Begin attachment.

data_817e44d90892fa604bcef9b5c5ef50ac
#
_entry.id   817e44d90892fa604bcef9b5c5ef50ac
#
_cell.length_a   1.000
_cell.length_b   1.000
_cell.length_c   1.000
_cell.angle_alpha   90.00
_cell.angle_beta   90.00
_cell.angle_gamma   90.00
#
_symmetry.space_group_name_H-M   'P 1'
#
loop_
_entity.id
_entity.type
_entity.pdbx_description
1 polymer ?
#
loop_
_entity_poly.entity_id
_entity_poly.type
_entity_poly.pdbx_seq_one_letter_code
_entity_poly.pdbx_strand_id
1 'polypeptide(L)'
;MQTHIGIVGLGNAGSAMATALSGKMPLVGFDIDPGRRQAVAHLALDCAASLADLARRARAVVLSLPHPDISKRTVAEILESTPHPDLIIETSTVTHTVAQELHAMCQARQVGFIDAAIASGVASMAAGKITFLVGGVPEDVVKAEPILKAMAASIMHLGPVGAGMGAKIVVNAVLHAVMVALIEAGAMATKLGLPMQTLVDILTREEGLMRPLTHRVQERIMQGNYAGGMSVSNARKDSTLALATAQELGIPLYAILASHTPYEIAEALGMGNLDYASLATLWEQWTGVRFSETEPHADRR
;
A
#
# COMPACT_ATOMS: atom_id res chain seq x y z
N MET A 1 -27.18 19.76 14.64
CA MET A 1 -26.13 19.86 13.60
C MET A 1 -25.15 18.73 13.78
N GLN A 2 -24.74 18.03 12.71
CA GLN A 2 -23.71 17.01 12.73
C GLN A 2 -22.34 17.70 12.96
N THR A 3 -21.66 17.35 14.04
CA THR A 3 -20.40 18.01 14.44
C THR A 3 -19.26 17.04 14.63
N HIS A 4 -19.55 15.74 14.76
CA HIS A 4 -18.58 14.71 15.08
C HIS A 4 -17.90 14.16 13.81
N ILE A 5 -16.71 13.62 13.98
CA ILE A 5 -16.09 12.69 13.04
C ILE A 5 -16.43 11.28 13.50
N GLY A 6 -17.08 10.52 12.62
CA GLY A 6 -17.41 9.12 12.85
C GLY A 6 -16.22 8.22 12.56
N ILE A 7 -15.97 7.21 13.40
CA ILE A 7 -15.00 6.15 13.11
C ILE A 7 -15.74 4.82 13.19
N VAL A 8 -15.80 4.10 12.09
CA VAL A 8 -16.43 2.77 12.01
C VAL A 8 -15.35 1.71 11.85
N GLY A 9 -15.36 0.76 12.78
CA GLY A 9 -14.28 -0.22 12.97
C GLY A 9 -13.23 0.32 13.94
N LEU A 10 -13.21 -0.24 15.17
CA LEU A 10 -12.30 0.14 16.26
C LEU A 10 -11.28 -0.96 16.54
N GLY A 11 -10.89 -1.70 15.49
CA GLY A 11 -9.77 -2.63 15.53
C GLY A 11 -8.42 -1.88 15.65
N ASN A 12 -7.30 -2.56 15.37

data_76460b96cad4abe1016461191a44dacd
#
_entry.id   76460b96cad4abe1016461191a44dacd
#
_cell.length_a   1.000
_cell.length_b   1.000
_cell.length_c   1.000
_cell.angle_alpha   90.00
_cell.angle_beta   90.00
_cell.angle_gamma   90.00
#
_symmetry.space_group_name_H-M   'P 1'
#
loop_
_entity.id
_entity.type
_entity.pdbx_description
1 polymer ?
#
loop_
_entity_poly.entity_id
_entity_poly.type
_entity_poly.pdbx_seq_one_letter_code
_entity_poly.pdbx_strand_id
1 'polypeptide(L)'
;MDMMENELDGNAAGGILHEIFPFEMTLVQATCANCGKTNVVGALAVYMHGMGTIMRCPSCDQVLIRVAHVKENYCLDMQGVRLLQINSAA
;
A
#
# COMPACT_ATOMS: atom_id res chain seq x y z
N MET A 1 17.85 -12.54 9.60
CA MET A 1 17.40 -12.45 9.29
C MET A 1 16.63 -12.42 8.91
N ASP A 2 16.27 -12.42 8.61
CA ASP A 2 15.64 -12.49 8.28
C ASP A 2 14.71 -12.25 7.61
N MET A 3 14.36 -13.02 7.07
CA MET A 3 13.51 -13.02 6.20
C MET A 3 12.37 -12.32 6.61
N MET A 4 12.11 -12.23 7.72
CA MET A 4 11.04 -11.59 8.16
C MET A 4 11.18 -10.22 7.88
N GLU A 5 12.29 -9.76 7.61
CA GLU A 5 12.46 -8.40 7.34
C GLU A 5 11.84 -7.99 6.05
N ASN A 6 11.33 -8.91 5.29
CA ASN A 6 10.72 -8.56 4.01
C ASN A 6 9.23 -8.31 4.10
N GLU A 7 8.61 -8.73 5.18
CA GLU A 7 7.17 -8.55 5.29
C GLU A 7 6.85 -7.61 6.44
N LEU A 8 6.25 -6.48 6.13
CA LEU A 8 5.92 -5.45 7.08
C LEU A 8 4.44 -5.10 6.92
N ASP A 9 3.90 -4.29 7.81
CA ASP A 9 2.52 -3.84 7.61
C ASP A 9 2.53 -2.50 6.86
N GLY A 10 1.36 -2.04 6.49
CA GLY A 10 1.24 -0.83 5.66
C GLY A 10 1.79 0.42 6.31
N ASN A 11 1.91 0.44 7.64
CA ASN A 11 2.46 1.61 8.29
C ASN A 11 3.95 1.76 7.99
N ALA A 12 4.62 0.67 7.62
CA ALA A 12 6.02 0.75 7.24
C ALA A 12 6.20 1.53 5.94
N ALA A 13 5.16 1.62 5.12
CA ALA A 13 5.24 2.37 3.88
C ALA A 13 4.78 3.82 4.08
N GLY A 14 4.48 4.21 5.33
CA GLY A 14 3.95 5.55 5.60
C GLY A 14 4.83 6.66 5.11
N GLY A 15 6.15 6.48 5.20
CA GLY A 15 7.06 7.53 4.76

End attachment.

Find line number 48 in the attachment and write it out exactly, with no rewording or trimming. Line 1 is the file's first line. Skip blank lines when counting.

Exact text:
C GLY A 6 -16.22 8.22 12.56